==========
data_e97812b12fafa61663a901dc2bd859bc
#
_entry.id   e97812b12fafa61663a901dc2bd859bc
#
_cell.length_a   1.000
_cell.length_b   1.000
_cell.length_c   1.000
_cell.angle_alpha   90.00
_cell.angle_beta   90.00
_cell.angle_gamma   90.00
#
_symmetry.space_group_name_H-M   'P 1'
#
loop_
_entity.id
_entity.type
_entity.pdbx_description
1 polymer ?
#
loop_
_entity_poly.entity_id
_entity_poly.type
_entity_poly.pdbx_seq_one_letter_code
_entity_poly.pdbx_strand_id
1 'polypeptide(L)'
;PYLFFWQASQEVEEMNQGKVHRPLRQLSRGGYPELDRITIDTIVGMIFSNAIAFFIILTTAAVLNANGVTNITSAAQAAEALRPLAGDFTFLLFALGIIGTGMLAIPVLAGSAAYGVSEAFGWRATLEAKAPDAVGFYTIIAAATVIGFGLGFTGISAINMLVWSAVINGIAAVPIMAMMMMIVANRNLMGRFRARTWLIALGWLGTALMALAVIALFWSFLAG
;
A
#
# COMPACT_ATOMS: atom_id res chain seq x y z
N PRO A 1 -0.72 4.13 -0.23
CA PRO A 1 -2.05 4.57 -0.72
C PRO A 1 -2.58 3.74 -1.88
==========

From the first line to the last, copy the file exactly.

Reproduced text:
data_e97812b12fafa61663a901dc2bd859bc
#
_entry.id   e97812b12fafa61663a901dc2bd859bc
#
_cell.length_a   1.000
_cell.length_b   1.000
_cell.length_c   1.000
_cell.angle_alpha   90.00
_cell.angle_beta   90.00
_cell.angle_gamma   90.00
#
_symmetry.space_group_name_H-M   'P 1'
#
loop_
_entity.id
_entity.type
_entity.pdbx_description
1 polymer ?
#
loop_
_entity_poly.entity_id
_entity_poly.type
_entity_poly.pdbx_seq_one_letter_code
_entity_poly.pdbx_strand_id
1 'polypeptide(L)'
;PYLFFWQASQEVEEMNQGKVHRPLRQLSRGGYPELDRITIDTIVGMIFSNAIAFFIILTTAAVLNANGVTNITSAAQAAEALRPLAGDFTFLLFALGIIGTGMLAIPVLAGSAAYGVSEAFGWRATLEAKAPDAVGFYTIIAAATVIGFGLGFTGISAINMLVWSAVINGIAAVPIMAMMMMIVANRNLMGRFRARTWLIALGWLGTALMALAVIALFWSFLAG
;
A
#
# COMPACT_ATOMS: atom_id res chain seq x y z
N PRO A 1 -0.72 4.13 -0.23
CA PRO A 1 -2.05 4.57 -0.72
C PRO A 1 -2.58 3.74 -1.88